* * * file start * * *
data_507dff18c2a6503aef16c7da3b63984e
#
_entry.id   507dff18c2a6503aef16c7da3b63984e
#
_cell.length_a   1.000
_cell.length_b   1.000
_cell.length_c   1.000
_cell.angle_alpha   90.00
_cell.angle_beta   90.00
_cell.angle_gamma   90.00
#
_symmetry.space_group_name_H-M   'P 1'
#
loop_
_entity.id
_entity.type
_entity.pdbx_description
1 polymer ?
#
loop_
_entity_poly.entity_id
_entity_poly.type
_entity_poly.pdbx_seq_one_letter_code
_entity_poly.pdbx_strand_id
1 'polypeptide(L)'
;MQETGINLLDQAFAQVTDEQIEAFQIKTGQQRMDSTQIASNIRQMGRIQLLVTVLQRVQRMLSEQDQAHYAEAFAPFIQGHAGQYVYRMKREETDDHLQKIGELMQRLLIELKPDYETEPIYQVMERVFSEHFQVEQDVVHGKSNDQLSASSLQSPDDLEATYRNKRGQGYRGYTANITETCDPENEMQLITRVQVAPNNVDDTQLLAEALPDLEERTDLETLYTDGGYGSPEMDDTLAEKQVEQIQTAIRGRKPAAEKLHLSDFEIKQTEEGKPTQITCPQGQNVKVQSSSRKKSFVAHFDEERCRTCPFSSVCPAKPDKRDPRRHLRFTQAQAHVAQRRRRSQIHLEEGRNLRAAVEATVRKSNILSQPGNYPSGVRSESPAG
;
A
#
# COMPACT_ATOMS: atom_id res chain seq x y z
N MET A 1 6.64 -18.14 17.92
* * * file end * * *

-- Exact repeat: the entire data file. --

data_507dff18c2a6503aef16c7da3b63984e
#
_entry.id   507dff18c2a6503aef16c7da3b63984e
#
_cell.length_a   1.000
_cell.length_b   1.000
_cell.length_c   1.000
_cell.angle_alpha   90.00
_cell.angle_beta   90.00
_cell.angle_gamma   90.00
#
_symmetry.space_group_name_H-M   'P 1'
#
loop_
_entity.id
_entity.type
_entity.pdbx_description
1 polymer ?
#
loop_
_entity_poly.entity_id
_entity_poly.type
_entity_poly.pdbx_seq_one_letter_code
_entity_poly.pdbx_strand_id
1 'polypeptide(L)'
;MQETGINLLDQAFAQVTDEQIEAFQIKTGQQRMDSTQIASNIRQMGRIQLLVTVLQRVQRMLSEQDQAHYAEAFAPFIQGHAGQYVYRMKREETDDHLQKIGELMQRLLIELKPDYETEPIYQVMERVFSEHFQVEQDVVHGKSNDQLSASSLQSPDDLEATYRNKRGQGYRGYTANITETCDPENEMQLITRVQVAPNNVDDTQLLAEALPDLEERTDLETLYTDGGYGSPEMDDTLAEKQVEQIQTAIRGRKPAAEKLHLSDFEIKQTEEGKPTQITCPQGQNVKVQSSSRKKSFVAHFDEERCRTCPFSSVCPAKPDKRDPRRHLRFTQAQAHVAQRRRRSQIHLEEGRNLRAAVEATVRKSNILSQPGNYPSGVRSESPAG
;
A
#
# COMPACT_ATOMS: atom_id res chain seq x y z
N MET A 1 6.64 -18.14 17.92